Sunday, January 31, 2010

The Sunday called Septuagesima, or the third Sunday before Lent

The Collect.

O LORD, we beseech thee favourably to hear the prayers of thy people; that we, who are justly punished for our offences, may be mercifully delivered by thy goodness, for the glory of thy Name; through Jesus Christ our Saviour, who liveth and, reigneth with thee and the Holy Ghost ever, one God, world without end. Amen.

The Epistle. 1 Corinthians 9:24-27 (ESV)

Do you not know that in a race all the runners run, but only one receives the prize? So run that you may obtain it. Every athlete exercises self-control in all things. They do it to receive a perishable wreath, but we an imperishable. So I do not run aimlessly; I do not box as one beating the air. But I discipline my body and keep it under control, lest after preaching to others I myself should be disqualified.

The Gospel. St. Matthew 20:1-16 (ESV)

“For the kingdom of heaven is like a master of a house who went out early in the morning to hire laborers for his vineyard. After agreeing with the laborers for a denarius a day, he sent them into his vineyard. And going out about the third hour he saw others standing idle in the marketplace, and to them he said, ‘You go into the vineyard too, and whatever is right I will give you.’ So they went. Going out again about the sixth hour and the ninth hour, he did the same. And about the eleventh hour he went out and found others standing. And he said to them, ‘Why do you stand here idle all day?’ They said to him, ‘Because no one has hired us.’ He said to them, ‘You go into the vineyard too.’ And when evening came, the owner of the vineyard said to his foreman, ‘Call the laborers and pay them their wages, beginning with the last, up to the first.’ And when those hired about the eleventh hour came, each of them received a denarius. Now when those hired first came, they thought they would receive more, but each of them also received a denarius. And on receiving it they grumbled at the master of the house, saying, ‘These last worked only one hour, and you have made them equal to us who have borne the burden of the day and the scorching heat.’ But he replied to one of them, ‘Friend, I am doing you no wrong. Did you not agree with me for a denarius? Take what belongs to you and go. I choose to give to this last worker as I give to you. Am I not allowed to do what I choose with what belongs to me? Or do you begrudge my generosity?’ So the last will be first, and the first last.”

Monday, January 25, 2010

The Conversion of Saint Paul.

The Collect.

O GOD, who, through the preaching of the blessed Apostle Saint Paul, hast caused the light of the Gospel to shine throughout the world; Grant, we beseech thee, that we, haying his wonderful conversion in remembrance, may show forth our thankfulness unto thee for the same, by following the holy doctrine which he taught; through Jesus Christ our Lord. Amen.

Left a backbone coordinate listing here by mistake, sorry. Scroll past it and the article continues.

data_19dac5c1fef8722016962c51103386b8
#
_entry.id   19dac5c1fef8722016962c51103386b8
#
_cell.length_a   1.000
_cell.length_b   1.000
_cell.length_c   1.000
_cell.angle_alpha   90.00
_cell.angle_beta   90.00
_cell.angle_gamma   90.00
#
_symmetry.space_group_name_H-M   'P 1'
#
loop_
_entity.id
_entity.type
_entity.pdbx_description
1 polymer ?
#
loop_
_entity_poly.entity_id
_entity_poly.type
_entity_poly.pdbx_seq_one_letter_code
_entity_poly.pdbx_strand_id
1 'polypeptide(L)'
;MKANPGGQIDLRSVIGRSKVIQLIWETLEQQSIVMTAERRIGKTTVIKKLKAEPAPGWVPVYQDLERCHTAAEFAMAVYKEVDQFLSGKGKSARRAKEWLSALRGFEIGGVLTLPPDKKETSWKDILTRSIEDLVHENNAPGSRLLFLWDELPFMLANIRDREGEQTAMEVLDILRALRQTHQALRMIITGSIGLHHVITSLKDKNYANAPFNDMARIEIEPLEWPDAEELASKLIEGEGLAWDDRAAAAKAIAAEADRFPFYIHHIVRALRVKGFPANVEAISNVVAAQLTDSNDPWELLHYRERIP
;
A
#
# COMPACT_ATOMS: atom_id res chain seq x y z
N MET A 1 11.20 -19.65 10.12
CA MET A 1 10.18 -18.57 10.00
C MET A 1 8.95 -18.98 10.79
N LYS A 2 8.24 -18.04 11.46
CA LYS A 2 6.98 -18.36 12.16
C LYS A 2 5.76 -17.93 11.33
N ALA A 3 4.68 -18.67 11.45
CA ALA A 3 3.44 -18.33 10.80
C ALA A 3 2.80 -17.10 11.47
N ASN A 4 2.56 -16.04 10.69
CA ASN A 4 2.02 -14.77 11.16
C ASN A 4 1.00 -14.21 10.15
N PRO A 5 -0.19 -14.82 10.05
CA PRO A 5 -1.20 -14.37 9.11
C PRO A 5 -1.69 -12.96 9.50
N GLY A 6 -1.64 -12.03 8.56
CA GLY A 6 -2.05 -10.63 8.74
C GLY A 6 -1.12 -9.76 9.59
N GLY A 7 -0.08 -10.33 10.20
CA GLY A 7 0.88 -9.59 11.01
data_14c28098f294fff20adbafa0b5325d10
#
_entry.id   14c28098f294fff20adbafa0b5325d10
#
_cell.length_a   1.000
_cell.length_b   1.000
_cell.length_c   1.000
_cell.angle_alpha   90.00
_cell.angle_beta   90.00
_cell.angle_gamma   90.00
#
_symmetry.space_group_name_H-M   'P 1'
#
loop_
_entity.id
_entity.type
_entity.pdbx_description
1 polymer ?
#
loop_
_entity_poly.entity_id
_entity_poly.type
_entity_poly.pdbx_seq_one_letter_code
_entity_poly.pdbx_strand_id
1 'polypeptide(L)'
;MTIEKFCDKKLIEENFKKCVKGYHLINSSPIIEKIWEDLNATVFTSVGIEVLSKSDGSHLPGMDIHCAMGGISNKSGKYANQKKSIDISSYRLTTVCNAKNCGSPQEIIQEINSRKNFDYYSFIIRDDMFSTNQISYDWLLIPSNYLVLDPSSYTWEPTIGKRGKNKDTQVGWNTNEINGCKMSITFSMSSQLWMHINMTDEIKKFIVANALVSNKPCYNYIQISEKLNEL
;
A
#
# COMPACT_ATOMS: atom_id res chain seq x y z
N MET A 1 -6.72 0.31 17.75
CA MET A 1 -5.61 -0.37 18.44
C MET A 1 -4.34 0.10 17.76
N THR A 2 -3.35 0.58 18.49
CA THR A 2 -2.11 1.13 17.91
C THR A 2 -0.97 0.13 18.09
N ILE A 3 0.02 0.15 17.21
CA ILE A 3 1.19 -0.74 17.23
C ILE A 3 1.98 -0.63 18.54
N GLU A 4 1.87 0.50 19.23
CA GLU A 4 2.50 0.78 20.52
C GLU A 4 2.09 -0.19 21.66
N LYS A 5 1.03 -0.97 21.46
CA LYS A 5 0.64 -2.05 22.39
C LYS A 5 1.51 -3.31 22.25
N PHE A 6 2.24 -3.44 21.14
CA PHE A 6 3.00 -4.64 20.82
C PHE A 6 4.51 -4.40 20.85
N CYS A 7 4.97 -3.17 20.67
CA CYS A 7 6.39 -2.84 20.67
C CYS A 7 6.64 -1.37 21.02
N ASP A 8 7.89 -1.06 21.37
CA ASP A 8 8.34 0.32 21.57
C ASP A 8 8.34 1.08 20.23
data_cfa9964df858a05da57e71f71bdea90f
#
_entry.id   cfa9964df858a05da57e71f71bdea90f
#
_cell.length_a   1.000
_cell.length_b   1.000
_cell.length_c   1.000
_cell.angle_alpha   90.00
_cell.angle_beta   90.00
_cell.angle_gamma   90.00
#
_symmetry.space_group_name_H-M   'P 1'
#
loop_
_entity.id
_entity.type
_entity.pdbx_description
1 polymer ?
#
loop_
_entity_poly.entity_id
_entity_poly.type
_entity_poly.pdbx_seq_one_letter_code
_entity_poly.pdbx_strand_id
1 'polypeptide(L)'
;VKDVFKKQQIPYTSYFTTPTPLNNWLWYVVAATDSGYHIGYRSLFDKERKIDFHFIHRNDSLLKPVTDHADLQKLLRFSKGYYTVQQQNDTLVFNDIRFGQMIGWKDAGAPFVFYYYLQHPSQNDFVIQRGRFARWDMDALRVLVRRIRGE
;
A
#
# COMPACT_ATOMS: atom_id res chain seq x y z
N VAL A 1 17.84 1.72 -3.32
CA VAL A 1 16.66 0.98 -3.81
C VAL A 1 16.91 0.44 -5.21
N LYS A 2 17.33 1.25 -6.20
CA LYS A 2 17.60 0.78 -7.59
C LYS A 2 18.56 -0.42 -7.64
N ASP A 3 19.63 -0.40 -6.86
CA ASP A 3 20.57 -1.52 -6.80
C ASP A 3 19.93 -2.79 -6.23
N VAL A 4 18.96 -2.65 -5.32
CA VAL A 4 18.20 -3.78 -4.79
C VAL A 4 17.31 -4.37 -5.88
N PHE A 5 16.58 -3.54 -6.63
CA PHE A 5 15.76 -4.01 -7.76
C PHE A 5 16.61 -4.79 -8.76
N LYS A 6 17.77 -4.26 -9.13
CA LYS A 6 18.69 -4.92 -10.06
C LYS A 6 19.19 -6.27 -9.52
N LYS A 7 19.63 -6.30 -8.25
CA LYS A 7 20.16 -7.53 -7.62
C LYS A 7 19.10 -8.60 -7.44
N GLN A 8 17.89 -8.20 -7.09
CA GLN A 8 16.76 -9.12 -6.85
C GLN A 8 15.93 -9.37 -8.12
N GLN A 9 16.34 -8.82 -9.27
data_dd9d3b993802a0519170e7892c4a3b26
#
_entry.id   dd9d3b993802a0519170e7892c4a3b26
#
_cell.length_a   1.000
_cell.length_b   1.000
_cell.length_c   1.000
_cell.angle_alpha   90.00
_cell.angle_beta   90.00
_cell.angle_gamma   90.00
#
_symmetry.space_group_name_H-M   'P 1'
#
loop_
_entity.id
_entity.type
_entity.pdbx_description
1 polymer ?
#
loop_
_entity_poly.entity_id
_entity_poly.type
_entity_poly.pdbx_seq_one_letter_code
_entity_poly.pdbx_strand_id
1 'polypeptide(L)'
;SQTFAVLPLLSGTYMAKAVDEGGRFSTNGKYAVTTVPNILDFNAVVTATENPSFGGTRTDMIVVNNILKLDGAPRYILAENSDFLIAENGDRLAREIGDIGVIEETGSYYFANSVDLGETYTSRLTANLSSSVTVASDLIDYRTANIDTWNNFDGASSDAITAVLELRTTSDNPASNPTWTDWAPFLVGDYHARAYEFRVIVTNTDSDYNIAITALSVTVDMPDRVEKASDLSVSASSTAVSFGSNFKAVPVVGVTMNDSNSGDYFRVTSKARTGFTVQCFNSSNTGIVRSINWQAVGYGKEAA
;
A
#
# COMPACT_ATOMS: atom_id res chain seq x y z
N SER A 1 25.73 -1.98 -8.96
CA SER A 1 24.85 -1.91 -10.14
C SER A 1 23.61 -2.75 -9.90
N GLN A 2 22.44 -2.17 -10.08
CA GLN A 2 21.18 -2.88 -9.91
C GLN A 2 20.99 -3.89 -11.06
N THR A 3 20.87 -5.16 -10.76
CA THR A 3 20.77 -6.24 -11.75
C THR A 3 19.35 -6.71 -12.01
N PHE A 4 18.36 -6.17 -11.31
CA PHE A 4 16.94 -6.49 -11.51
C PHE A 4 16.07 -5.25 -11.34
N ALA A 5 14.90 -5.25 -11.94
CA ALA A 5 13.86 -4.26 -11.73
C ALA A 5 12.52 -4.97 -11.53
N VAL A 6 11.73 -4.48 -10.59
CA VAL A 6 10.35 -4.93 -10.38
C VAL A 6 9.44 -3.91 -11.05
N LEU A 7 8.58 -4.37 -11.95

For the Epistle. Acts 9:1-22 (ESV)

But Saul, still breathing threats and murder against the disciples of the Lord, went to the high priest and asked him for letters to the synagogues at Damascus, so that if he found any belonging to the Way, men or women, he might bring them bound to Jerusalem. Now as he went on his way, he approached Damascus, and suddenly a light from heaven flashed around him. And falling to the ground he heard a voice saying to him, “Saul, Saul, why are you persecuting me?” And he said, “Who are you, Lord?” And he said, “I am Jesus, whom you are persecuting. But rise and enter the city, and you will be told what you are to do.” The men who were traveling with him stood speechless, hearing the voice but seeing no one. Saul rose from the ground, and although his eyes were opened, he saw nothing. So they led him by the hand and brought him into Damascus. And for three days he was without sight, and neither ate nor drank.

Now there was a disciple at Damascus named Ananias. The Lord said to him in a vision, “Ananias.” And he said, “Here I am, Lord.” And the Lord said to him, “Rise and go to the street called Straight, and at the house of Judas look for a man of Tarsus named Saul, for behold, he is praying, and he has seen in a vision a man named Ananias come in and lay his hands on him so that he might regain his sight.” But Ananias answered, “Lord, I have heard from many about this man, how much evil he has done to your saints at Jerusalem. And here he has authority from the chief priests to bind all who call on your name.” But the Lord said to him, “Go, for he is a chosen instrument of mine to carry my name before the Gentiles and kings and the children of Israel. For I will show him how much he must suffer for the sake of my name.” So Ananias departed and entered the house. And laying his hands on him he said, “Brother Saul, the Lord Jesus who appeared to you on the road by which you came has sent me so that you may regain your sight and be filled with the Holy Spirit.” And immediately something like scales fell from his eyes, and he regained his sight. Then he rose and was baptized; and taking food, he was strengthened.

For some days he was with the disciples at Damascus. And immediately he proclaimed Jesus in the synagogues, saying, “He is the Son of God.” And all who heard him were amazed and said, “Is not this the man who made havoc in Jerusalem of those who called upon this name? And has he not come here for this purpose, to bring them bound before the chief priests?” But Saul increased all the more in strength, and confounded the Jews who lived in Damascus by proving that Jesus was the Christ.

The Gospel. St. Matthew 19:27-30 (ESV)

Then Peter said in reply, “See, we have left everything and followed you. What then will we have?” Jesus said to them, “Truly, I say to you, in the new world, when the Son of Man will sit on his glorious throne, you who have followed me will also sit on twelve thrones, judging the twelve tribes of Israel. And everyone who has left houses or brothers or sisters or father or mother or children or lands, for my name's sake, will receive a hundredfold and will inherit eternal life. But many who are first will be last, and the last first.